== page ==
The Origins of the Freemason philosophical appears to be Stoicism.http://www.swissinfo.ch/eng/index/Zuric ... id=4247364
Master mason Jacques Laager explained that the ideals of freemasonry, which went back to the philosophy of the stoics and the Enlightenment, were based on the principles of humanity, brotherly love, tolerance and cosmopolitanism. “The ideas of humanity can only thrive in a democratic and open society,” he said.
Being a student of "The Meditations", by Stoic Marcus Aurelius I see many parallels between the Stoic philosophy of life and that of the Freemasons. These moral values are indeed very valuable. In fact the establishment of our free society is based in no small part on the efforts of men like George Washington, who is reputed to be associated with the Freemasons, and admirer of Stoic principles,http://www.traditioninaction.org/Histor ... holic.html
In his [Washington's] letters and addresses to Masonic bodies, Washington professed his profound esteem for their principles. In 1797, two years before his death, he addressed the Grand Lodge of Massachusetts with these words: "My attachment to the Society of which we are all members will dispose me always to contribute my best endeavors to promote the honor and prosperity of the Craft." Later in the same speech, he said that the Masonic institution was one whose liberal principles are founded on the immutable laws of truth and justice and whose grand object is to promote the happiness of the human race.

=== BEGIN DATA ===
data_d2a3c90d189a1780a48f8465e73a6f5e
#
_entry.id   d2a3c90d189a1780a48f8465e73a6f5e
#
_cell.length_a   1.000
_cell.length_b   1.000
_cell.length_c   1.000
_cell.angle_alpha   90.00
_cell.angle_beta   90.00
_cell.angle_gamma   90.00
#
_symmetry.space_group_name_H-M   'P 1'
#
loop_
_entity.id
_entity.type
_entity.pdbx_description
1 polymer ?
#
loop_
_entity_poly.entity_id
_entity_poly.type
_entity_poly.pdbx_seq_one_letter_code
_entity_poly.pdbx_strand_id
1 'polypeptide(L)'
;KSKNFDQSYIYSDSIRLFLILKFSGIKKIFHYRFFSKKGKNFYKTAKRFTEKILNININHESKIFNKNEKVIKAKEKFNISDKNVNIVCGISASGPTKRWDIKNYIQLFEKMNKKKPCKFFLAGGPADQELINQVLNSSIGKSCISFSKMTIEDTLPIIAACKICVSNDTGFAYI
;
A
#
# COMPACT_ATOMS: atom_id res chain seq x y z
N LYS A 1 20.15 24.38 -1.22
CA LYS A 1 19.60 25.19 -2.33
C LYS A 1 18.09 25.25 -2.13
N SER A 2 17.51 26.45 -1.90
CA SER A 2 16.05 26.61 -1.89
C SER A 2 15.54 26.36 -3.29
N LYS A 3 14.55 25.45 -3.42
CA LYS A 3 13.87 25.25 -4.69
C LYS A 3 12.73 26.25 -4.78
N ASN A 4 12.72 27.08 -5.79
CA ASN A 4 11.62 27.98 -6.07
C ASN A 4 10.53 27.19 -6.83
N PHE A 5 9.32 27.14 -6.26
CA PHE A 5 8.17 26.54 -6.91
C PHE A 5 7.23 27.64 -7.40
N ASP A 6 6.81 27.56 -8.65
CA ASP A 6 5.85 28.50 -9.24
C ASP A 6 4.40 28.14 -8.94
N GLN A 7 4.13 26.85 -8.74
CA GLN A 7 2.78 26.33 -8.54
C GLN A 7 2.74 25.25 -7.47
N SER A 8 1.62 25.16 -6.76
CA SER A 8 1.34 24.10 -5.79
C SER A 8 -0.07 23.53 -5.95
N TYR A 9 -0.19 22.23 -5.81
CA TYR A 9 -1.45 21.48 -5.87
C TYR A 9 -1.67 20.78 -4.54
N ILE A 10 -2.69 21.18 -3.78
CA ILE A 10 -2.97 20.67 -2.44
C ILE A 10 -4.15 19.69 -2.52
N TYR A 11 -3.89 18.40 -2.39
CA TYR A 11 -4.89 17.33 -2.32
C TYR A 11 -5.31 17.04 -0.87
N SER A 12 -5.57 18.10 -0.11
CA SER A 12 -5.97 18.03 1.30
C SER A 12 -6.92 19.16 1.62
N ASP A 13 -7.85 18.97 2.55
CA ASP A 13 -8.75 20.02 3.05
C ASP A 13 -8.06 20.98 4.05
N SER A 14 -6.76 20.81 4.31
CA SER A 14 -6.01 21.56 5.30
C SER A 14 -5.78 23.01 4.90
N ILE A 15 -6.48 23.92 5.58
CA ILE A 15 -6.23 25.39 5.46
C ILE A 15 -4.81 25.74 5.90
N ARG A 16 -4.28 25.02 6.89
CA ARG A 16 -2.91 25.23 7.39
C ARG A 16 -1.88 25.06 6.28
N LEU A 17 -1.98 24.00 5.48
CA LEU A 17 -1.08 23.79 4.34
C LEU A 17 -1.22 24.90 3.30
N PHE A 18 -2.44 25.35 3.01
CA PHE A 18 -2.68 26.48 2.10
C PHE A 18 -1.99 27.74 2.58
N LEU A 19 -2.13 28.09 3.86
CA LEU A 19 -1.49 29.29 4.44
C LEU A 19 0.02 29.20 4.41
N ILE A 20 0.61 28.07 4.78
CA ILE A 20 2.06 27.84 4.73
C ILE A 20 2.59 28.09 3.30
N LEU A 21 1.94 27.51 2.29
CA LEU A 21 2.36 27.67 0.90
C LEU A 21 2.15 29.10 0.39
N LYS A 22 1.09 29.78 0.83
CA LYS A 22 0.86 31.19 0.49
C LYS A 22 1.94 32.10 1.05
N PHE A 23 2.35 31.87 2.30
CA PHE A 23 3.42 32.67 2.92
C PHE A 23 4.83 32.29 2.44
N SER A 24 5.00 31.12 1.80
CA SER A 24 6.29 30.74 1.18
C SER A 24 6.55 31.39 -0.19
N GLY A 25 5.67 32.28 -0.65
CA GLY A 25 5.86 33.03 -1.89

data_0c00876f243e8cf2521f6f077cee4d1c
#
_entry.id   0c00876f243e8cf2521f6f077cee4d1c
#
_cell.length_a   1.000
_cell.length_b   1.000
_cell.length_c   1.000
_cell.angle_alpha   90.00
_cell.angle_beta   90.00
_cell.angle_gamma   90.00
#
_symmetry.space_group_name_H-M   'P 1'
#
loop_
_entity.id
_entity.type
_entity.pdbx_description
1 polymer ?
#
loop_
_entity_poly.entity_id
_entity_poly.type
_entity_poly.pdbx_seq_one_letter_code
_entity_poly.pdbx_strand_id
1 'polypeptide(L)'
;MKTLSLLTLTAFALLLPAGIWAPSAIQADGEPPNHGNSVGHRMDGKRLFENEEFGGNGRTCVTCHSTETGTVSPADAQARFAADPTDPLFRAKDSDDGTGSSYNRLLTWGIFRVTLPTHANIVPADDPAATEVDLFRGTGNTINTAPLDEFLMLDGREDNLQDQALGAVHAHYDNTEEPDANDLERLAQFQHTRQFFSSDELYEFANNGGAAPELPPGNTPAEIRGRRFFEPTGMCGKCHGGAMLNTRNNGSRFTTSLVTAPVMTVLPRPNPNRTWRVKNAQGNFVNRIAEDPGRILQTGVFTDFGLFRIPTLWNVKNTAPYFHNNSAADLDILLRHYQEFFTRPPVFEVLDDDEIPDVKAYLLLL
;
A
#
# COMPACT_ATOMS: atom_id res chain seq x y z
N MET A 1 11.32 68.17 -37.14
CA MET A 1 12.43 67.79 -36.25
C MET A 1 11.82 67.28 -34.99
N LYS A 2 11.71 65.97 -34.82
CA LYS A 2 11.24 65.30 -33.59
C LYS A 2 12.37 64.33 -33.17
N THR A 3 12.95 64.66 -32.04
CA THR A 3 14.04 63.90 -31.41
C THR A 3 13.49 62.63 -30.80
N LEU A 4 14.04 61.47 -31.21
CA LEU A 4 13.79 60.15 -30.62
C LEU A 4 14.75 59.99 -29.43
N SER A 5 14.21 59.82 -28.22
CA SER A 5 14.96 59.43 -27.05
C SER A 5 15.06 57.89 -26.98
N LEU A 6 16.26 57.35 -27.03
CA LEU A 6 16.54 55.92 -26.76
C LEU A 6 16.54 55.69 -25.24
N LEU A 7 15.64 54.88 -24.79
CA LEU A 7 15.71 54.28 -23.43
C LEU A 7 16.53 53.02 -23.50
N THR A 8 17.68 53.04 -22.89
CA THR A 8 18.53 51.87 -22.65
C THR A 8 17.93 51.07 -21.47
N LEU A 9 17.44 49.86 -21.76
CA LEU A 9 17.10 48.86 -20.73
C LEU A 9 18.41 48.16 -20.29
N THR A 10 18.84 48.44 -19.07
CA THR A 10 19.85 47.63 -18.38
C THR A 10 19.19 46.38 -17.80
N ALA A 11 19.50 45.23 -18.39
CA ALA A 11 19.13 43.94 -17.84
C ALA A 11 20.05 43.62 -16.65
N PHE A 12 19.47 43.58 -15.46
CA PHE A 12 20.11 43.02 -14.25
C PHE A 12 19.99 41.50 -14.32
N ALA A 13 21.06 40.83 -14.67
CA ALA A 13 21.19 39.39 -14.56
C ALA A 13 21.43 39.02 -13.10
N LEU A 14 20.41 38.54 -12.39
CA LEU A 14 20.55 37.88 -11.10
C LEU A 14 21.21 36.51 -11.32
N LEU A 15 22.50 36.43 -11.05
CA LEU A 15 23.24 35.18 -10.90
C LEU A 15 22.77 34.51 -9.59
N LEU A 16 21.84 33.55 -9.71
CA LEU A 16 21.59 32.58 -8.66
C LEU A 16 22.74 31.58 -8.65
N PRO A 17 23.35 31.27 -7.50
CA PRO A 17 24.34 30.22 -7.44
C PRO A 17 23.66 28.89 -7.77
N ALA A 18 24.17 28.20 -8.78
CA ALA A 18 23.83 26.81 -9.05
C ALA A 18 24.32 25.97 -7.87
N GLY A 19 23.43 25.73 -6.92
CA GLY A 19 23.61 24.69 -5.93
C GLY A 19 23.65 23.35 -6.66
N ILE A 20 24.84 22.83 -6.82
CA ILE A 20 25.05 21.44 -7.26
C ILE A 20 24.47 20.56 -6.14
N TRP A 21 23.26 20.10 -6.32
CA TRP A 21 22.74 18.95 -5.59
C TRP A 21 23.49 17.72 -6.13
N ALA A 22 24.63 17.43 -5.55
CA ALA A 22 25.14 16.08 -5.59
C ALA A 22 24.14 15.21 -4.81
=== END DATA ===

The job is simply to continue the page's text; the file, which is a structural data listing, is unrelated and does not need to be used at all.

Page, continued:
Some Catholic writers who try to “redeem” Washington claim his beliefs and behavior were actually based on the Stoic philosophy because of his self-admitted admiration for the Roman Emperor Marcus Aurelius. However, anyone who considers the pagan “virtues” promoted by Freemasonry – the quest for wisdom, peace, toleration, perseverance and self-control – will note the similarity with tenets of Stoicism.
According to the Stoic philosophy, what counts is a man’s behavior, not his ideas. Before any situation of life the wise man - the model for the Stoic - was always calm and tolerant, refusing to show any emotion, which would distort his judgment. This would be the perfect man who lives according to Nature. To this fundamental religious indifferentism and moral tolerance of Stoicism, Freemasonry added a Deist principle - the Great Architect of the Universe or Eternal Reason - that would give a vague religious sense to the pagan way of life.
As a Stoic I feel some connection to Freemasons as brothers sharing common values.